For a non-Catholic, I have an irrational interest in the papacy, especially the recent guys. When I was a kid, I always got my World Almanac and once a year, at least, looked at the lists of all of the popes, which included the antipopes, those popes opposed by some faction of the church. As you see from this list from the Catholic Encyclopedia, there were a lot of them, and they tended to be in chronological clusters.
Limiting the discussion to the popes in my lifetime:
Pius XII (1939-58) – I don’t remember him specifically – I was a child when he died – but I had heard for years he had done little or nothing concerning the Holocaust during World War II. Clearly, he said and did far too little, though what he DID say occasionally riled up both the Germans and Mussolini in Italy.
John XXIII (1958-63) – My favorite Pope. I’m shocked, looking back, how short his tenure was. As he was fairly advanced in age, he had the Second Vatican Council convened fairly early on, which “would make a new start toward achieving Christian unity by putting aside the hostilities of the past and acknowledging the Catholics’ share of responsibility for the scandal of a divided Christianity… He received Eastern Orthodox, Anglican, and Protestant religious leaders with extreme cordiality and made sure they were invited to send observers to the Vatican Council. He removed certain words offensive to Jews from the official liturgy of the church.”
Paul VI (1963-78) – If I were to make a comparison that American political science buffs might appreciate, Paul carried out many of John’s wishes in the same way Lyndon Johnson was able to fulfill John Kennedy’s civil rights agenda. “From the very outset of his years as pope, Paul VI gave clear evidence of the importance he attached to the study and the solution of social problems and to their impact on world peace… Such problems dominated his first encyclical letter…, and later became the insistent theme of his celebrated Populorum progressio (“Progress of the Peoples”), March 26, 1967. This encyclical was such a pointed plea for social justice that in some conservative circles the pope was accused of Marxism.”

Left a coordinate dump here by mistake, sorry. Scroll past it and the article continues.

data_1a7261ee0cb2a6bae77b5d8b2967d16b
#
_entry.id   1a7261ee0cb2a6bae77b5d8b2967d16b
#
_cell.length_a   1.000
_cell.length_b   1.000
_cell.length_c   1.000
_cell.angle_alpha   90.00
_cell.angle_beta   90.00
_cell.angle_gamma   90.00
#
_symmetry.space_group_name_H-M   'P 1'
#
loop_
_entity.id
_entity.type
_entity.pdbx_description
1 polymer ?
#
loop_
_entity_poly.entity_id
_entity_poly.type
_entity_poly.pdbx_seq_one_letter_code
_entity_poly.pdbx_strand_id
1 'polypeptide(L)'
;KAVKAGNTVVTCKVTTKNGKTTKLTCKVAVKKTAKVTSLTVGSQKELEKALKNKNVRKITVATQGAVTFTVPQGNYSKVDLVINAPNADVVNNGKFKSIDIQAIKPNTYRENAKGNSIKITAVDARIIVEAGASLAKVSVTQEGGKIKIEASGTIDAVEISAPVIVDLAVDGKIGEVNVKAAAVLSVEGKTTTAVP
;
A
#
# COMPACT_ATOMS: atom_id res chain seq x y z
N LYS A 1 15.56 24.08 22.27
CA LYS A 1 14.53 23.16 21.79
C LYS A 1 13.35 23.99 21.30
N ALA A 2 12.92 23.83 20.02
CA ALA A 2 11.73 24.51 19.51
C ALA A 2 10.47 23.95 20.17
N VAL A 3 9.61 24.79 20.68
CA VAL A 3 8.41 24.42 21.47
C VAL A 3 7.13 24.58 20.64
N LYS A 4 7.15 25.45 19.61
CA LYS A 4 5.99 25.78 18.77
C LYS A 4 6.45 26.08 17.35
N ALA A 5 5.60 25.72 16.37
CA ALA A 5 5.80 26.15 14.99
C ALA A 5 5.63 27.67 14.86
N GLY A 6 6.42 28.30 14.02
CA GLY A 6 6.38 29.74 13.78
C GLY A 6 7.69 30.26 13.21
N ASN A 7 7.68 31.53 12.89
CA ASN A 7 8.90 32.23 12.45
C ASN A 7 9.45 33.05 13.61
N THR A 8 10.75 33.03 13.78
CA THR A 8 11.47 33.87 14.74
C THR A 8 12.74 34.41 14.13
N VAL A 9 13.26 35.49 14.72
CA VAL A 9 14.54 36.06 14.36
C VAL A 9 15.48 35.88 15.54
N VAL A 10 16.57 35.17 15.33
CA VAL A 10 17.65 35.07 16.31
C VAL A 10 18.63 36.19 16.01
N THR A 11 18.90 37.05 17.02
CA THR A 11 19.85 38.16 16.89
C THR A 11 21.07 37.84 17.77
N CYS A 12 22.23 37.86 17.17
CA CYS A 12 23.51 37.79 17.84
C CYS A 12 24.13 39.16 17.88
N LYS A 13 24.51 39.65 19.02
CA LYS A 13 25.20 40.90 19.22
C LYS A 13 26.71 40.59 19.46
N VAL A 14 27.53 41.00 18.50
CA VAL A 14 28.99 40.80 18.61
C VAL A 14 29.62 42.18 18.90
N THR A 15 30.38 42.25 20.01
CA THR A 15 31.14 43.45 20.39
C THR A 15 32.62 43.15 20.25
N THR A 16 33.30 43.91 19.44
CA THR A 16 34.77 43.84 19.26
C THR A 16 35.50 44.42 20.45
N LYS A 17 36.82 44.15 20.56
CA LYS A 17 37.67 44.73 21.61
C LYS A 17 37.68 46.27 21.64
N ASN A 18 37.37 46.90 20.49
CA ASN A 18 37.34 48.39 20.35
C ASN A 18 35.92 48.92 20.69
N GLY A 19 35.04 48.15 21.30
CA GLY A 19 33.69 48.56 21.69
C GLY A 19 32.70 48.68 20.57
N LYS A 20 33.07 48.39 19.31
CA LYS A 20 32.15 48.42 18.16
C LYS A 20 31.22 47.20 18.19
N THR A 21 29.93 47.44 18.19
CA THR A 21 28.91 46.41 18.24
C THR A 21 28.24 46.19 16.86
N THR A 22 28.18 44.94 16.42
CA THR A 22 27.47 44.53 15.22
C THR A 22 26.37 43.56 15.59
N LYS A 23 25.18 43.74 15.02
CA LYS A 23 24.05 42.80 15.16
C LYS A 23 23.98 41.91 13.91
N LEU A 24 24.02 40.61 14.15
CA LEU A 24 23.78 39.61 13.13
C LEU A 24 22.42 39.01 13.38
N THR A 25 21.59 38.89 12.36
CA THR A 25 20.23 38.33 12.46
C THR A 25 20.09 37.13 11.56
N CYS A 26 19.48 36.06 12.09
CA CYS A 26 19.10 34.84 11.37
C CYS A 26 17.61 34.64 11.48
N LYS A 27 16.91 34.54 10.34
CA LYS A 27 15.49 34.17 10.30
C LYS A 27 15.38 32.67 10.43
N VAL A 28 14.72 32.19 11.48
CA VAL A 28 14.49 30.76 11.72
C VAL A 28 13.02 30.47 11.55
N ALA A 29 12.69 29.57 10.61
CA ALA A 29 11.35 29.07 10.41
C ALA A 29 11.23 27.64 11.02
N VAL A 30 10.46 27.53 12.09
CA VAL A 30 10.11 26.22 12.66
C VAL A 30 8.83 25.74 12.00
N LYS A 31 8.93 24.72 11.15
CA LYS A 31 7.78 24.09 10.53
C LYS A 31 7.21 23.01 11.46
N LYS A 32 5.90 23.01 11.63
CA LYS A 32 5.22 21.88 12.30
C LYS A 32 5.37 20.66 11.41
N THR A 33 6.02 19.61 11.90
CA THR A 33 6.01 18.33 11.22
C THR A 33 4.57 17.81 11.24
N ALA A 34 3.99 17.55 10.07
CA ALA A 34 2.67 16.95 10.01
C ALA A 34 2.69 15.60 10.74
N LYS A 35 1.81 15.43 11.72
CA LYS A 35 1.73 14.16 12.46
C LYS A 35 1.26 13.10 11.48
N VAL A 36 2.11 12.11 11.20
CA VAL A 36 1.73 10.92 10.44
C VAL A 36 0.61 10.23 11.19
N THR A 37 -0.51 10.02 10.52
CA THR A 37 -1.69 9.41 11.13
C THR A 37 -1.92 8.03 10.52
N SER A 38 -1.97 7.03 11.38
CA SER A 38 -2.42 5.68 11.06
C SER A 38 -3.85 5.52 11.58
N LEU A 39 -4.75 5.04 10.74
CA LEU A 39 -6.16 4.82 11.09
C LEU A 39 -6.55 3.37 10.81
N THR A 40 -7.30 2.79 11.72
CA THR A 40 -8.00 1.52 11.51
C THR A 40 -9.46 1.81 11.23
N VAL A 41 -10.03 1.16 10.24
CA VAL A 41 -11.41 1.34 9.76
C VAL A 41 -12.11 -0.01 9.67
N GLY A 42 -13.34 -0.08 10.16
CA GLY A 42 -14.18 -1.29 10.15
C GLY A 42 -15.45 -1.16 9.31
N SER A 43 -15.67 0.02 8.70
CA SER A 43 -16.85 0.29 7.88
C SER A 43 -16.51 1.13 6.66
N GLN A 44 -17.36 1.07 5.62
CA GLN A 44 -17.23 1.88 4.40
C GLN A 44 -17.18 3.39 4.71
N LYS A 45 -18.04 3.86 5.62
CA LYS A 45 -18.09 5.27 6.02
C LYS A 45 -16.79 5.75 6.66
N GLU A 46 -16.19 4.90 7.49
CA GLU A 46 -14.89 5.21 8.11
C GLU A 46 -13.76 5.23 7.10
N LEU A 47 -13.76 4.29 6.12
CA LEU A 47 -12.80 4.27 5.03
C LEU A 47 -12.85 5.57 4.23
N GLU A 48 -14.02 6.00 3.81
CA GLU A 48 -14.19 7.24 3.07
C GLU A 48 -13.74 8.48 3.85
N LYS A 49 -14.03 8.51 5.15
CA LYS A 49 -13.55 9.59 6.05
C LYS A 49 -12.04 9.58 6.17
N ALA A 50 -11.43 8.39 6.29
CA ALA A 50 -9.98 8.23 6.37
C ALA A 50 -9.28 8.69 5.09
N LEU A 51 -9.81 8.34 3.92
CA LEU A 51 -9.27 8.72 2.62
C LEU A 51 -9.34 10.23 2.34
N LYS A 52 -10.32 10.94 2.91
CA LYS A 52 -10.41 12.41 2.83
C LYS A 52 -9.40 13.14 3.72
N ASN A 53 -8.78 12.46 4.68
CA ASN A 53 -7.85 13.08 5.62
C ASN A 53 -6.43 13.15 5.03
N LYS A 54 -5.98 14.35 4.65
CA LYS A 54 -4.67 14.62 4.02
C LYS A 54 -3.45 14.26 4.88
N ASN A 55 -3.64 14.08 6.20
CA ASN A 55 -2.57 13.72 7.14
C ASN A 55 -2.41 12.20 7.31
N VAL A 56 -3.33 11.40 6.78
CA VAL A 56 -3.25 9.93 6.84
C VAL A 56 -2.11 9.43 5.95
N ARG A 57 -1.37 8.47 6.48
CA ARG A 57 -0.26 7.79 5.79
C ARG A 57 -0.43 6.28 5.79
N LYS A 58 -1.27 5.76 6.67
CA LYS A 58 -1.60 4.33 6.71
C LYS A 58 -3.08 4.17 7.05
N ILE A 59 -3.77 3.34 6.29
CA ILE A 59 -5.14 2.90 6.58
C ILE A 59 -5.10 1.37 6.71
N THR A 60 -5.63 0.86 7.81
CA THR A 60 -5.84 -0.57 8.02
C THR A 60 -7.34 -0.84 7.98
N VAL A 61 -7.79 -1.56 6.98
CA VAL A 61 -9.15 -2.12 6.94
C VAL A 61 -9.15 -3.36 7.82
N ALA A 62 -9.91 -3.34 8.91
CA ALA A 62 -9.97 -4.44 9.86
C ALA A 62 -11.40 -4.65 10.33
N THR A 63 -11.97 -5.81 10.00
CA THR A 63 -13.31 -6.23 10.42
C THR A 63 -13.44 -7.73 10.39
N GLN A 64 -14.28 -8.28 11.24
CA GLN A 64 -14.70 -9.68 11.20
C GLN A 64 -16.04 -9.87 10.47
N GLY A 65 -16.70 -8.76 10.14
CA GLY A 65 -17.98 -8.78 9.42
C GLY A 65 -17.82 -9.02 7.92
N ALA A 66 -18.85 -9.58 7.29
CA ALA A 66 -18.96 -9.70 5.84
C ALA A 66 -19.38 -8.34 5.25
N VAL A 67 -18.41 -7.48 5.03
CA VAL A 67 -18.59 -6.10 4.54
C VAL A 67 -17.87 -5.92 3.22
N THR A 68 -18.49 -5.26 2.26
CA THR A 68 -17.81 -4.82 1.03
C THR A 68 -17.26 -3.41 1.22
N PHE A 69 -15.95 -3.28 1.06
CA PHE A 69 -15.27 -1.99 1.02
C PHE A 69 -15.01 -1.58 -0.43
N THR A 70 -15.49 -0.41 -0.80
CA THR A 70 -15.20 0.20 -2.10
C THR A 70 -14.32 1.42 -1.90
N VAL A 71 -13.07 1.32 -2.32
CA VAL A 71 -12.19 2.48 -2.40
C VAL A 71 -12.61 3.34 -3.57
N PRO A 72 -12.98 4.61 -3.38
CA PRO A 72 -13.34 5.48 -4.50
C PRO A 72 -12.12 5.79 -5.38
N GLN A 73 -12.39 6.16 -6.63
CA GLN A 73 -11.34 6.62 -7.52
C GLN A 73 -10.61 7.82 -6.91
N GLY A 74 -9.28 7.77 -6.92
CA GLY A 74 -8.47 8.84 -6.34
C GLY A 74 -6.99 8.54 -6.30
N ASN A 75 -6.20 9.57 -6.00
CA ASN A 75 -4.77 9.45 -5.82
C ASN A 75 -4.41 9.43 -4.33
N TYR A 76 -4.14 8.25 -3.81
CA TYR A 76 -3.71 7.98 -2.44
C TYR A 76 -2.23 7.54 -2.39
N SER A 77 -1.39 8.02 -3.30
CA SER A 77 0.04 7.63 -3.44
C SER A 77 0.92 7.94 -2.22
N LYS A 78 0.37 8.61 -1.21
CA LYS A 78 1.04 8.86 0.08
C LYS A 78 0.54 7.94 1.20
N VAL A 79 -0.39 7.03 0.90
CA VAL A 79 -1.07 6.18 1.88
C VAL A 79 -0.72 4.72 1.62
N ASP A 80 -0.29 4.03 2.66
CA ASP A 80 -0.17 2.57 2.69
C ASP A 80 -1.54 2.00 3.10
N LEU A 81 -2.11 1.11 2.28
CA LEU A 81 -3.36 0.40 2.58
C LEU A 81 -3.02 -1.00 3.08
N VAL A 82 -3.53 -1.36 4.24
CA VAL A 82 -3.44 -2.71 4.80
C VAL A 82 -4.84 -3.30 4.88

The singer Donovan took an unkind swipe at this pope, Poke at the Pope [audio and lyrics].
John Paul I (1978). There was an 88-day New York City newspaper strike in 1978, which shut down the New York Times, the Daily News and the Post from mid-August through early November. It missed, among other things, the Yankees repeating as World Series champions, and the entire papacy of John Paul I. Of course, his short tenure has led to much speculation that he had been poisoned. He was the last Italian pope.
John Paul II (1978-2005) – Over time, I have developed real mixed feelings about him. On one hand, he worked toward bringing down Communism and made efforts towards Christian reconciliation with the Jews. Conversely, he was lousy on the sex abuse issue and is retrograde regarding the status of women. Benedict XVI (2005—2013). I worried about him even before he took office, as his conservative rhetoric as cardinal preceded him. My concern proved to be warranted with regard with gays, e.g.
His greatest achievement, besides being the first pontiff on Twitter, and an appreciation of art, was becoming the first pope since the Gutenberg Bible was printed to reign in office, right after he received news of a warrant for his arrest. It already has made it into MAD magazine, and, of course, the Onion.
The first thing I wrote on Facebook after the surprising announcement was to suggest that the next guy will be from the Americas, Africa, or Asia. The cardinal from Ghana had spent time in the Albany area. But will the faithful accept a Hispanic, a black or an asian? I think we’re about to find out.